Code of Conduct at events [and 1 more messages]
don at donarmstrong.com
Fri Nov 12 04:53:12 UTC 2010
On Thu, 11 Nov 2010, Ian Jackson wrote:
> Don Armstrong writes ("Re: Code of Conduct at events [and 1 more messages]"):
> > Additionally, I am uncertain that a code would have helped
> > mitigate this situation. I refuse to believe that the alleged
> > behavior is considered acceptable in any extant culture. [Even
> > though I fear it may be common.]
> In the situation which prompted me to raise this subject, a
> published policy would certainly have meant that the conference
> organisers wouldn't have washed their hands of the problem as they
> apparently did.
I have no problem with such a policy. I just reject arguments that
such behavior is acceptable, and therefore should be forgiven or that
merely writing down a set of rules will put a stop to it.
If a model policy of conduct is enacted, it should also include a
recommended plan of action for conference organizers so that
conference organizers can fall back on a work flow to handle the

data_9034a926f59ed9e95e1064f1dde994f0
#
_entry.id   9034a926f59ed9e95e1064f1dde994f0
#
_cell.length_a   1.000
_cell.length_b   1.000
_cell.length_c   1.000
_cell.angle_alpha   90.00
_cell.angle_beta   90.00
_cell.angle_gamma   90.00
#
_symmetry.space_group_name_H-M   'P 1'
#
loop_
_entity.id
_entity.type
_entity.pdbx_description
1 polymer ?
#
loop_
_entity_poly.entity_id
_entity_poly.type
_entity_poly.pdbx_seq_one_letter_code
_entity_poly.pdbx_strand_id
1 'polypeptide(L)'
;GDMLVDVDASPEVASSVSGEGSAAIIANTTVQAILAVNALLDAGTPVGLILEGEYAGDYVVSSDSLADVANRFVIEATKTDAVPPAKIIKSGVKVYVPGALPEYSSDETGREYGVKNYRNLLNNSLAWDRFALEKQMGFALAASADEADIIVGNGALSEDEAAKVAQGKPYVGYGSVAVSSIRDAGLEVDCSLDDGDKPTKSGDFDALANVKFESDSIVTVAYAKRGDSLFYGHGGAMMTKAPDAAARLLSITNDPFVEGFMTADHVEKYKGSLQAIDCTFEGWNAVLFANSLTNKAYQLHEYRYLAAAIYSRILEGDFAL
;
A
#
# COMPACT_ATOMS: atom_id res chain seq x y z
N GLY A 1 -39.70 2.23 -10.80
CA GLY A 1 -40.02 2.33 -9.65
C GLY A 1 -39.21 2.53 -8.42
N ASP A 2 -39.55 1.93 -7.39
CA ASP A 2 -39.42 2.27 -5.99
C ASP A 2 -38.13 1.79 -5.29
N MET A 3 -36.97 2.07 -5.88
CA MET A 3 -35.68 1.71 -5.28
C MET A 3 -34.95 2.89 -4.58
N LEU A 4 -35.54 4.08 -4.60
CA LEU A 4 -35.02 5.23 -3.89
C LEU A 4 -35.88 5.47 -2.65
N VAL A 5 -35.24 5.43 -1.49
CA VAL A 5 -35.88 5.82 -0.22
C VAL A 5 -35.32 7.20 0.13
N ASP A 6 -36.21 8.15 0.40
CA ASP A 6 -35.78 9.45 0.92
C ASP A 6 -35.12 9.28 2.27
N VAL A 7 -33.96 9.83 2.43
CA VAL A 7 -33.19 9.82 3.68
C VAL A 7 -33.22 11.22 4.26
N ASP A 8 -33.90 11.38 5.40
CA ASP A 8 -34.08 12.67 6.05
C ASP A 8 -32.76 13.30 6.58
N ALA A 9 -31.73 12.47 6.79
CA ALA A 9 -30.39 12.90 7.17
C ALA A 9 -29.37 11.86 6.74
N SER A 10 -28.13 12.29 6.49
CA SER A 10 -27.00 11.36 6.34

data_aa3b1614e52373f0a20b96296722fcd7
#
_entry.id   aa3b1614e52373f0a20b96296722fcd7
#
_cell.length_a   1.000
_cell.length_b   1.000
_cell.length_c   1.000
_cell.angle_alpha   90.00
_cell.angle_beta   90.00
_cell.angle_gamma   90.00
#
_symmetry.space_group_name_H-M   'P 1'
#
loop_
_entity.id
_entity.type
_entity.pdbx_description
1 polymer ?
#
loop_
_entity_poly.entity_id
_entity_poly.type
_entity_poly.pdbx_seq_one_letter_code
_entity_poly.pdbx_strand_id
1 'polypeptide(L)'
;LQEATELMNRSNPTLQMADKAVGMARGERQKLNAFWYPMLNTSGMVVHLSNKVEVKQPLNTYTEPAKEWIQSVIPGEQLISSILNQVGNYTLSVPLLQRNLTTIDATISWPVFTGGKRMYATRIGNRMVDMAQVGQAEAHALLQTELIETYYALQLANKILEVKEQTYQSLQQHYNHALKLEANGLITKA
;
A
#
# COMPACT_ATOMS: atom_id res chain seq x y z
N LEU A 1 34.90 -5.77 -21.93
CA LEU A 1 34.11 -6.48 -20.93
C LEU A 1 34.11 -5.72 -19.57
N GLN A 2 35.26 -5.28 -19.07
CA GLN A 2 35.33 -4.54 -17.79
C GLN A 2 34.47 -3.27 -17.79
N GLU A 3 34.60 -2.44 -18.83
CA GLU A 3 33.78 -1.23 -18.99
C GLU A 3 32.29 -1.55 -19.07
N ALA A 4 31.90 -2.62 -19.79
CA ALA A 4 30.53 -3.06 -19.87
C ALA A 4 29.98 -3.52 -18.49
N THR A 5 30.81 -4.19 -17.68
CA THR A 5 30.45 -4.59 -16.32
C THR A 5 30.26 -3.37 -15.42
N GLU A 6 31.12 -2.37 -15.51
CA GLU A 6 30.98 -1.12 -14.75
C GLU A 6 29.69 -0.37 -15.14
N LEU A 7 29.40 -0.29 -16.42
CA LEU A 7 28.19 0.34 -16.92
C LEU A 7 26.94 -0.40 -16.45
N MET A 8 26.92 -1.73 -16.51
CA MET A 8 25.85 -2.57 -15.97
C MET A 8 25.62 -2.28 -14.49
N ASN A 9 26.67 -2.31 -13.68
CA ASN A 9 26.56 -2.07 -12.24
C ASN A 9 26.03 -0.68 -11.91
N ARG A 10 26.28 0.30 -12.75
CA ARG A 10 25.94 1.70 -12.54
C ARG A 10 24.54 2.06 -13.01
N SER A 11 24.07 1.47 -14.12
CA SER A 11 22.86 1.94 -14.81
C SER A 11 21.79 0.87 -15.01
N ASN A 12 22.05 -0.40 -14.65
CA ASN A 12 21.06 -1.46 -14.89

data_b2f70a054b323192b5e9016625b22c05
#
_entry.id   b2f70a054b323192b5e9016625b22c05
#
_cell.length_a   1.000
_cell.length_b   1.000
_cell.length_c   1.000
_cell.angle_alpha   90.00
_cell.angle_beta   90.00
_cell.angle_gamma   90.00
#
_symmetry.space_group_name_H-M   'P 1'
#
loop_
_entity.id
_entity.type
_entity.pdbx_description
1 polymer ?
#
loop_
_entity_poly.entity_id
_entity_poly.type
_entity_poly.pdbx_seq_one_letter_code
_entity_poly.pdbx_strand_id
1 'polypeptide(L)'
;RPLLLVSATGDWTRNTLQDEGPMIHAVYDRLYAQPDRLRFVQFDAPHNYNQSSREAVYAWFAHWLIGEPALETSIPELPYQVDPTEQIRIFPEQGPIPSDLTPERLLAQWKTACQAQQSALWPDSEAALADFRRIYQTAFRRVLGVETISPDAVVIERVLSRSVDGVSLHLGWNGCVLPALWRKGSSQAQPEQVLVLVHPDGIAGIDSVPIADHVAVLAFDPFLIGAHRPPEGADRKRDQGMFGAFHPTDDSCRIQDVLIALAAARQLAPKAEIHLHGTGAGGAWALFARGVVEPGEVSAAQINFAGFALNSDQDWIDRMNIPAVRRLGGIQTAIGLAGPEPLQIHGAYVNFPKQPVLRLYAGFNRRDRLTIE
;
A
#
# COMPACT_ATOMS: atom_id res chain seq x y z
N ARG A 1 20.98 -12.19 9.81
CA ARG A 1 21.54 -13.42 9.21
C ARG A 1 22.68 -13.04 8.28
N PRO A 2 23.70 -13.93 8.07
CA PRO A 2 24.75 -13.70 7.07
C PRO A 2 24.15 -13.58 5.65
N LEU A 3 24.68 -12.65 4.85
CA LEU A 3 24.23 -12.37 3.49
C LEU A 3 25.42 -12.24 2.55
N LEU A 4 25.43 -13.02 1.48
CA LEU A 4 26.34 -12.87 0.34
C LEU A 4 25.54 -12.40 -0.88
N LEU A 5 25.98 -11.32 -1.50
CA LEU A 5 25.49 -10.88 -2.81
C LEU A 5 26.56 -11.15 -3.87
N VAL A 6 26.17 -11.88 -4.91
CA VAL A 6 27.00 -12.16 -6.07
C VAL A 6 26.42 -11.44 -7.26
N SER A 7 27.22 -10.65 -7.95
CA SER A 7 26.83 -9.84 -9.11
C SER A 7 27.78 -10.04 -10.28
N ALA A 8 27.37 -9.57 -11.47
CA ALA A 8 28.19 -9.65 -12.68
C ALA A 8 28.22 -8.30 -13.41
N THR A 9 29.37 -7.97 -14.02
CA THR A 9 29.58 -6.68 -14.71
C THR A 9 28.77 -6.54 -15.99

> If Worldcon had such a policy, Harlan Ellison's behaviour would not
> have gone unpunished. Are you also saying that you refuse to believe
> that Harlan's behaviour is considered acceptable in any extant
It's certainly not acceptable in the US. Nonconsensual touching is
> Harlan has publicly stated that he thinks it was acceptable!
If Harlan Ellison thinks that nonconsensual touching is acceptable,
he may not be sane.
1: I worked for a while in Campus Housing, and we were always drilled
on responses to all kinds of issues, including this one. We had a
policy which was written, and more importantly, we had a method (and
had practised) dealing with violations of that policy (and other
After the first battle of Sto Lat, I formulated a policy which has
stood me in good stead in other battles. It is this: if an enemy has
an impregnable stronghold, see he stays there.
-- Terry Pratchett _Jingo_ p265
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